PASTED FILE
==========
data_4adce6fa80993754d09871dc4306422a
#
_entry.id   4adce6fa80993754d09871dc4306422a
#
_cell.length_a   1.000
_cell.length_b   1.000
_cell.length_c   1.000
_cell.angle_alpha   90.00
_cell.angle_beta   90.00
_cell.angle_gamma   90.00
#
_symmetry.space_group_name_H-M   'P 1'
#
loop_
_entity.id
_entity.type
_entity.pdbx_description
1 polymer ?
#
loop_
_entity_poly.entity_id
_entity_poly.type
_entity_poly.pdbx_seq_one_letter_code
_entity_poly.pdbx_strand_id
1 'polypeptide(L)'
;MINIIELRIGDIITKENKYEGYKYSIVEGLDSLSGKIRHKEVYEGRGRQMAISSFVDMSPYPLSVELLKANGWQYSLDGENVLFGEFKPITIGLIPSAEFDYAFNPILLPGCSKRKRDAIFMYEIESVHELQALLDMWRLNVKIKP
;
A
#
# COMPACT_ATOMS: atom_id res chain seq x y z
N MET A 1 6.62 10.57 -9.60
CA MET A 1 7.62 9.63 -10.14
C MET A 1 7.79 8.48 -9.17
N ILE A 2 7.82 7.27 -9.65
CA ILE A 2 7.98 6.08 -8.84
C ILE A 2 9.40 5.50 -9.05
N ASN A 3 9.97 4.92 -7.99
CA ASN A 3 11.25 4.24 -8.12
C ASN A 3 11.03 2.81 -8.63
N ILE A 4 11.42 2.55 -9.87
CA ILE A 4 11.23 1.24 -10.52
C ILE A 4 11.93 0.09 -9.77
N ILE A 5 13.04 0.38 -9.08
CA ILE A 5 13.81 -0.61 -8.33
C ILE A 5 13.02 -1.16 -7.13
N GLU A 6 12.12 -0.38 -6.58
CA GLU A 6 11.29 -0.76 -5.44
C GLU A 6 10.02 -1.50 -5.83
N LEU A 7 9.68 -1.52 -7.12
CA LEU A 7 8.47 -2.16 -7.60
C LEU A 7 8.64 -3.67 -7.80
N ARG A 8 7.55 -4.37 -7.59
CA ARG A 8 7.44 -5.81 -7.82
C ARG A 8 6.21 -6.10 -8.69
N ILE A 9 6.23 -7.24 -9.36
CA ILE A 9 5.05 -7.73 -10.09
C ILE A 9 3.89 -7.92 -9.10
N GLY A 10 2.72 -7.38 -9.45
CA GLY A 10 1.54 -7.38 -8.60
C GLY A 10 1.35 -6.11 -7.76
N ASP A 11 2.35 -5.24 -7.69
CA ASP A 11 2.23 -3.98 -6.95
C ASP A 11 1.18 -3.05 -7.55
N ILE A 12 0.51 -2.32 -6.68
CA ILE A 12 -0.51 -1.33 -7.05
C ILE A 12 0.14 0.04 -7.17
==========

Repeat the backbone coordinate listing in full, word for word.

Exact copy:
data_4adce6fa80993754d09871dc4306422a
#
_entry.id   4adce6fa80993754d09871dc4306422a
#
_cell.length_a   1.000
_cell.length_b   1.000
_cell.length_c   1.000
_cell.angle_alpha   90.00
_cell.angle_beta   90.00
_cell.angle_gamma   90.00
#
_symmetry.space_group_name_H-M   'P 1'
#
loop_
_entity.id
_entity.type
_entity.pdbx_description
1 polymer ?
#
loop_
_entity_poly.entity_id
_entity_poly.type
_entity_poly.pdbx_seq_one_letter_code
_entity_poly.pdbx_strand_id
1 'polypeptide(L)'
;MINIIELRIGDIITKENKYEGYKYSIVEGLDSLSGKIRHKEVYEGRGRQMAISSFVDMSPYPLSVELLKANGWQYSLDGENVLFGEFKPITIGLIPSAEFDYAFNPILLPGCSKRKRDAIFMYEIESVHELQALLDMWRLNVKIKP
;
A
#
# COMPACT_ATOMS: atom_id res chain seq x y z
N MET A 1 6.62 10.57 -9.60
CA MET A 1 7.62 9.63 -10.14
C MET A 1 7.79 8.48 -9.17
N ILE A 2 7.82 7.27 -9.65
CA ILE A 2 7.98 6.08 -8.84
C ILE A 2 9.40 5.50 -9.05
N ASN A 3 9.97 4.92 -7.99
CA ASN A 3 11.25 4.24 -8.12
C ASN A 3 11.03 2.81 -8.63
N ILE A 4 11.42 2.55 -9.87
CA ILE A 4 11.23 1.24 -10.52
C ILE A 4 11.93 0.09 -9.77
N ILE A 5 13.04 0.38 -9.08
CA ILE A 5 13.81 -0.61 -8.33
C ILE A 5 13.02 -1.16 -7.13
N GLU A 6 12.12 -0.38 -6.58
CA GLU A 6 11.29 -0.76 -5.44
C GLU A 6 10.02 -1.50 -5.83
N LEU A 7 9.68 -1.52 -7.12
CA LEU A 7 8.47 -2.16 -7.60
C LEU A 7 8.64 -3.67 -7.80
N ARG A 8 7.55 -4.37 -7.59
CA ARG A 8 7.44 -5.81 -7.82
C ARG A 8 6.21 -6.10 -8.69
N ILE A 9 6.23 -7.24 -9.36
CA ILE A 9 5.05 -7.73 -10.09
C ILE A 9 3.89 -7.92 -9.10
N GLY A 10 2.72 -7.38 -9.45
CA GLY A 10 1.54 -7.38 -8.60
C GLY A 10 1.35 -6.11 -7.76
N ASP A 11 2.35 -5.24 -7.69
CA ASP A 11 2.23 -3.98 -6.95
C ASP A 11 1.18 -3.05 -7.55
N ILE A 12 0.51 -2.32 -6.68
CA ILE A 12 -0.51 -1.33 -7.05
C ILE A 12 0.14 0.04 -7.17